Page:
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Haydock, George Leo. "Commentary on 2 Samuel 5:8". "George Haydock's Catholic Bible Commentary". https://www.studylight.org/commentaries/hcc/2-samuel-5.html. 1859.

E.W. Bullinger's Companion Bible Notes

to the gutter = by (or through) the zinnor, a rock-cut passage from the lower Gihon or En-Rogel (now the Virgin"s Fount on east of Ophel), leading up into the city and supplying water. Discovered by Sir Charles Warren. Compare note on Nehemiah 2:13, &c.

soul. Hebrew. nephesh. App-13.

he shall be chief and captain. These words are supplied from 1 Chronicles 11:6, which tells that Joab got up the zinnor first. Probably revealed to him (or to David) by Araunah, who (though a Jebusite) was not slain, but is found, later on, owning property quite near (2 Samuel 24:16). Josephus says Araunah was a friend of David"s.

Wherefore = Because.

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Bullinger, Ethelbert William. "Commentary on 2 Samuel 5:8". "E.W. Bullinger's Companion bible Notes". https://www.studylight.org/commentaries/bul/2-samuel-5.html. 1909-1922.

Commentary Critical and Explanatory on the Whole Bible - Unabridged

And David said on that day, Whosoever getteth up to the gutter, and smiteth the Jebusites, and the lame and the blind, that are hated of David's soul, he shall be chief and captain. Wherefore they said, The blind and the lame shall not come into the house.

Whosoever getteth up to the gutter, and smiteth the Jebusites [ kaal (Hebrew #3605) makeeh (Hebrew #5221) Y

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Jamieson, Robert, D.D.; Fausset, A. R.; Brown, David. "Commentary on 2 Samuel 5:8". "Commentary Critical and Explanatory on the Whole Bible - Unabridged". https://www.studylight.org/commentaries/jfu/2-samuel-5.html. 1871-8.

Ellicott's Commentary for English Readers

(8) Getteth up to the gutter.—The sense of this passage is obscure, partly from the difficulty of the Hebrew construction, partly from the uncertainty of the meaning of the word translated gutter. This word occurs elsewhere only in Psalms 42:7, where it is translated waterspouts. The ancient versions differ in their interpretations, but the most probable sense is watercourses, such as were connected with the precipices around Mount Zion. The two clauses also are unnecessarily transposed in our version, and the word getteth, by a very slight change in the Masoretic vowels, becomes cast or hurl. The whole clause will then read, “Whosoever smites the Jebusites, let him hurl into the watercourses (i.e., down the precipice) the lame and the blind.” David thus applies to all the Jebusites the expression they had just used of those who would suffice to resist his attack. The clause “that are hated of David’s soul,” shows that in this siege no quarter was to be given; the Jebusites were under the old ban resting upon all the Canaanites, and were to be destroyed. The English version inserts the clause, “he shall be chief and captain,” which is not in the original, and is here obscure. In 1 Chronicles 11:6, however, the same statement is made more fully and is important: “David said, Whosoever smiteth the Jebusites first shall be chief and captain. So Joab the son of Zeruiah went first up and was chief.” It thus appears that David promised the command of his army to the man who should successfully lead the forlorn hope; Joab did this, and won the place in the armies of all Israel which he had hitherto filled in that of Judah. This fact helps to explain the sense of obligation and restraint which David afterwards felt towards Joab.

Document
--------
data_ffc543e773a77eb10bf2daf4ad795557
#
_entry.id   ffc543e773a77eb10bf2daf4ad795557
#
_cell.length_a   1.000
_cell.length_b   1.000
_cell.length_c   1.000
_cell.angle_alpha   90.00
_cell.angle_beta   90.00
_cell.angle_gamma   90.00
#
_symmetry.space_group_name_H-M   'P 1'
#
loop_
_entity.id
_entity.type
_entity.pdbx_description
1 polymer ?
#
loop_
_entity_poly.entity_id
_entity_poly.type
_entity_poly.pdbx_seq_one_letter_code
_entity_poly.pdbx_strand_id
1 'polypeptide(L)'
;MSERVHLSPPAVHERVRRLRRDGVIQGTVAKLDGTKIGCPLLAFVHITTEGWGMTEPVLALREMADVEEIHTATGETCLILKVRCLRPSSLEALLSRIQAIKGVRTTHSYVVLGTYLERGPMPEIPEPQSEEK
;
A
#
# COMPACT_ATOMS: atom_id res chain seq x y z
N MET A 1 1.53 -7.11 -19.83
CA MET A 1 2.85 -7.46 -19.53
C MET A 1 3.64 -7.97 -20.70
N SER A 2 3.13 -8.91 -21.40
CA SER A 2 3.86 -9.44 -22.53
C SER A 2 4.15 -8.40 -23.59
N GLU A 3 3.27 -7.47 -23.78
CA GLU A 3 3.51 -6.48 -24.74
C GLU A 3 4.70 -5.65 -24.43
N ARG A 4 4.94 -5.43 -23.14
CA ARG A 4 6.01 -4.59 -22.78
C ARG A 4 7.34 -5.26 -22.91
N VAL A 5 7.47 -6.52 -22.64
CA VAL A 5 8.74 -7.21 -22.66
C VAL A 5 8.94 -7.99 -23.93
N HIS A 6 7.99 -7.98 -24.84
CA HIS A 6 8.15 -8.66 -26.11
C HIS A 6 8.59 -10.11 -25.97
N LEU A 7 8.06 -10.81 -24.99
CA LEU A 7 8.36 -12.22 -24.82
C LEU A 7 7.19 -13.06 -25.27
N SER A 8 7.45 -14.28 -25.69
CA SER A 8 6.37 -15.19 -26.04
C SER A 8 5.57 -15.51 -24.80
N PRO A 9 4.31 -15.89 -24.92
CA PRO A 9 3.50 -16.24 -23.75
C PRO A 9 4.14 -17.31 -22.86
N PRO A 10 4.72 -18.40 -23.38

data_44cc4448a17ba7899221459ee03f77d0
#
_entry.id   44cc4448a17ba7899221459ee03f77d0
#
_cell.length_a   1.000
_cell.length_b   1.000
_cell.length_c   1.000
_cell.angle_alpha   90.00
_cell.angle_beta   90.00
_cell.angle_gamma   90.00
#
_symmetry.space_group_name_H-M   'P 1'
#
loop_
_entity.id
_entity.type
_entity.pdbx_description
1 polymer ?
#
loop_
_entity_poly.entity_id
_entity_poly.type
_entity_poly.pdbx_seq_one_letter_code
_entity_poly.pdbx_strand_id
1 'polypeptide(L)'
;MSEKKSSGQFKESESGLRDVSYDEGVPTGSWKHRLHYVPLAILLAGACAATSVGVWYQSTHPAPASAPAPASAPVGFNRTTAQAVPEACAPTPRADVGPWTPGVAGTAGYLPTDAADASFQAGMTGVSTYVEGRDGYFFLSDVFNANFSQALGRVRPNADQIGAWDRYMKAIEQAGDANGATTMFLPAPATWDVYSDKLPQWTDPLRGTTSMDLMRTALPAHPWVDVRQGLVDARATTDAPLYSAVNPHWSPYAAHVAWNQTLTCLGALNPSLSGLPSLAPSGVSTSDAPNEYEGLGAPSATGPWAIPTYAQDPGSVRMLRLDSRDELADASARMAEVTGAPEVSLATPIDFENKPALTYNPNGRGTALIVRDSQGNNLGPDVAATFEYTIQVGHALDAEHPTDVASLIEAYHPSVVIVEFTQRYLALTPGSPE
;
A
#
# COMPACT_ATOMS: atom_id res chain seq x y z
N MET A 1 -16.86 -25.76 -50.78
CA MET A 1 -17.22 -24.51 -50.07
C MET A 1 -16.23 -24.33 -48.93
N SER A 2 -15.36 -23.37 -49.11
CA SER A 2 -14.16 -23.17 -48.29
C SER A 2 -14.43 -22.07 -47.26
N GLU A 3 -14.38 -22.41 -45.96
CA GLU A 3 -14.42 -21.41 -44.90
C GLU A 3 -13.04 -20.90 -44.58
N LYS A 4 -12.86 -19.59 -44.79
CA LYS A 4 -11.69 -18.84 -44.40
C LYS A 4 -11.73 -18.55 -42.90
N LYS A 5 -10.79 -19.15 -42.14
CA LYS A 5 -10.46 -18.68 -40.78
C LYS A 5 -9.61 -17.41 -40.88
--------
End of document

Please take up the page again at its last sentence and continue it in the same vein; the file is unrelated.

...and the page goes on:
Wherefore they said.—Rather, they say. This became a proverbial expression: no intercourse is to be had with such people as the Jebusites, here again called “the blind and the lame.”

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Ellicott, Charles John. "Commentary on 2 Samuel 5:8". "Ellicott's Commentary for English Readers". https://www.studylight.org/commentaries/ebc/2-samuel-5.html. 1905.

Treasury of Scripture Knowledge

And David said on that day, Whosoever getteth up to the gutter, and smiteth the Jebusites, and the lame and the blind, that are hated of David's soul, he shall be chief and captain. Wherefore they said, The blind and the lame shall not come into the house.
Whosoever
Joshua 15:16,17; 1 Samuel 17:25
he shall be
1 Chronicles 11:6-9
Wherefore, etc
or, Because they had said, even the blind and the lame, he shall not come into the house.
Reciprocal: Joshua 18:28 - Jebusi;  2 Samuel 5:6 - which spake;  2 Samuel 24:16 - the Jebusite;  Joel 2:7 - climb

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Torrey, R. A. "Commentary on 2 Samuel 5:8". "The Treasury of Scripture Knowledge". https://www.studylight.org/commentaries/tsk/2-samuel-5.html.